University of Cincinnati Law Review


Bryan Schwartz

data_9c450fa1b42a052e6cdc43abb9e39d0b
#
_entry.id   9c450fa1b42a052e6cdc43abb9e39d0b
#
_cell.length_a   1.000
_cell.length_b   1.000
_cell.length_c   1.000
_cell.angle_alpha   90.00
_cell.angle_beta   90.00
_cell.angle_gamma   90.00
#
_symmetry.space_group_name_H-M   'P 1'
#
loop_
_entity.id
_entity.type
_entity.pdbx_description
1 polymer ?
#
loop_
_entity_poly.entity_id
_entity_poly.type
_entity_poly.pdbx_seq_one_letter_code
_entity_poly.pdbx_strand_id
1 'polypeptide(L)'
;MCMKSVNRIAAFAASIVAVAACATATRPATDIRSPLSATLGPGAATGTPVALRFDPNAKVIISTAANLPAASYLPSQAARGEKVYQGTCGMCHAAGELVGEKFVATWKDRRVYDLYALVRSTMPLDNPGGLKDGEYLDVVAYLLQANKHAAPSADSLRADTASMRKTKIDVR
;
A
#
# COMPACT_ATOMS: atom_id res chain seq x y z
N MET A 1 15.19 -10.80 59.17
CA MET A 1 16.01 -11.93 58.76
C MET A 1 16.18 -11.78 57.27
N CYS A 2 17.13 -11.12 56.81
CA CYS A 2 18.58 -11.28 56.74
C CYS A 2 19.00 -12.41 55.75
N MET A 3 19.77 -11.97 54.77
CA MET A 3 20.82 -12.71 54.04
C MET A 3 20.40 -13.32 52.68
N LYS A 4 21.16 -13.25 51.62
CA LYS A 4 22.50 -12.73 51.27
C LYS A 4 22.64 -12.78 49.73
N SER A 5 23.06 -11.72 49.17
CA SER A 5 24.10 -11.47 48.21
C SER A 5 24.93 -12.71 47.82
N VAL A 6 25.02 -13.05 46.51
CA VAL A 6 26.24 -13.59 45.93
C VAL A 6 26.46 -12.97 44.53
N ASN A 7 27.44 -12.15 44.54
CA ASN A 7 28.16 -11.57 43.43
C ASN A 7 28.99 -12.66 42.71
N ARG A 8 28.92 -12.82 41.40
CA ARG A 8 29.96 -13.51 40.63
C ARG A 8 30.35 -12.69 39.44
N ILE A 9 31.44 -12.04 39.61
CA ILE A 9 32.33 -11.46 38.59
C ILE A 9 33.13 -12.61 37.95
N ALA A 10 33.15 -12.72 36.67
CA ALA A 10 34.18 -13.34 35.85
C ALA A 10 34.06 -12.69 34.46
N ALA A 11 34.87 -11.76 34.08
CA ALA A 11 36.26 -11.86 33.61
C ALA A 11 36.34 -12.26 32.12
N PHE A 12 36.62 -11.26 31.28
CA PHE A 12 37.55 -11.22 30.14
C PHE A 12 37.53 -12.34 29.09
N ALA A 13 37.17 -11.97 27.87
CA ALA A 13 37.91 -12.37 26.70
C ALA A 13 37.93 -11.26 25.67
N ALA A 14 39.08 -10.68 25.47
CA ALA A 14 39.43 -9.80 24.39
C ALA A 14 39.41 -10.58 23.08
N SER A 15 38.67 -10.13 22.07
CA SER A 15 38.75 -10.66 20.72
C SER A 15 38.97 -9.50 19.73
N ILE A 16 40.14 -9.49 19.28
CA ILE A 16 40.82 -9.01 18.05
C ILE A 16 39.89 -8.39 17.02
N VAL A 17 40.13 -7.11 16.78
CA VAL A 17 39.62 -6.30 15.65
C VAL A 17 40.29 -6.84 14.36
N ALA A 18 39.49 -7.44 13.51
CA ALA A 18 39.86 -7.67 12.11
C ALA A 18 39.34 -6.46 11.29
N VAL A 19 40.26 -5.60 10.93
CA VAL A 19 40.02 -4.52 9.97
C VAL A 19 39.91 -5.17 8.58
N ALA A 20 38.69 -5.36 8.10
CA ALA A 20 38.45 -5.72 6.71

Across the nation, many states have started clearing their backlogs of thousands of untested sexual assault kits. Most states have also implemented legislative and procedural safeguards to improve sexual assault investigation and prevent future backlogs. This article first posits that states seeking to address their sexual assault kit backlog should consider Nevada’s approach, which successfully eliminated the backlog and simultaneously reformed its sexual assault investigation procedures. However, this article primarily argues that, without allocating reoccurring future funding to support the recent legislative and procedural changes, states run the risk of future backlogs of sexual assault cases. State legislatures and policymakers must consider the potential effects that a future backlog would have on sexual assault investigations and, even more importantly, on the victims’ much-deserved justice and closure.